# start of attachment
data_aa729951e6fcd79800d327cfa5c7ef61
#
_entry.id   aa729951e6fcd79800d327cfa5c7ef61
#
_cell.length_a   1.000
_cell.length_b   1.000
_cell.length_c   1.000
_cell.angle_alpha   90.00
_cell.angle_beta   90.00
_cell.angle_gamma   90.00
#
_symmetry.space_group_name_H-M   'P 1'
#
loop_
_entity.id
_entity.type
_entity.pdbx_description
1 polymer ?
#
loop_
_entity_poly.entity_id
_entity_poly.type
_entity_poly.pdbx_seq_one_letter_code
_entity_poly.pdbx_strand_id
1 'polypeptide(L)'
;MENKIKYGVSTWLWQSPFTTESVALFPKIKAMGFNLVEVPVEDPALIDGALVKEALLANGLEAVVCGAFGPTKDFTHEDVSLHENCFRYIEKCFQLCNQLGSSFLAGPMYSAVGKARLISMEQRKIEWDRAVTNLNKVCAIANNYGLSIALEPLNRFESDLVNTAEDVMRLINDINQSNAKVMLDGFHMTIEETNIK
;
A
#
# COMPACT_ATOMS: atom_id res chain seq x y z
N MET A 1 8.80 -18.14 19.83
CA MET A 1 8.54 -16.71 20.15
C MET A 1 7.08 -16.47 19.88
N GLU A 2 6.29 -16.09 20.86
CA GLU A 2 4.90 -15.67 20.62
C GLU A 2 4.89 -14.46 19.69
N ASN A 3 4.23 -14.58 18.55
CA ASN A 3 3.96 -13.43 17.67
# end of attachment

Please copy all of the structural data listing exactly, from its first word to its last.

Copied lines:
data_aa729951e6fcd79800d327cfa5c7ef61
#
_entry.id   aa729951e6fcd79800d327cfa5c7ef61
#
_cell.length_a   1.000
_cell.length_b   1.000
_cell.length_c   1.000
_cell.angle_alpha   90.00
_cell.angle_beta   90.00
_cell.angle_gamma   90.00
#
_symmetry.space_group_name_H-M   'P 1'
#
loop_
_entity.id
_entity.type
_entity.pdbx_description
1 polymer ?
#
loop_
_entity_poly.entity_id
_entity_poly.type
_entity_poly.pdbx_seq_one_letter_code
_entity_poly.pdbx_strand_id
1 'polypeptide(L)'
;MENKIKYGVSTWLWQSPFTTESVALFPKIKAMGFNLVEVPVEDPALIDGALVKEALLANGLEAVVCGAFGPTKDFTHEDVSLHENCFRYIEKCFQLCNQLGSSFLAGPMYSAVGKARLISMEQRKIEWDRAVTNLNKVCAIANNYGLSIALEPLNRFESDLVNTAEDVMRLINDINQSNAKVMLDGFHMTIEETNIK
;
A
#
# COMPACT_ATOMS: atom_id res chain seq x y z
N MET A 1 8.80 -18.14 19.83
CA MET A 1 8.54 -16.71 20.15
C MET A 1 7.08 -16.47 19.88
N GLU A 2 6.29 -16.09 20.86
CA GLU A 2 4.90 -15.67 20.62
C GLU A 2 4.89 -14.46 19.69
N ASN A 3 4.23 -14.58 18.55
CA ASN A 3 3.96 -13.43 17.67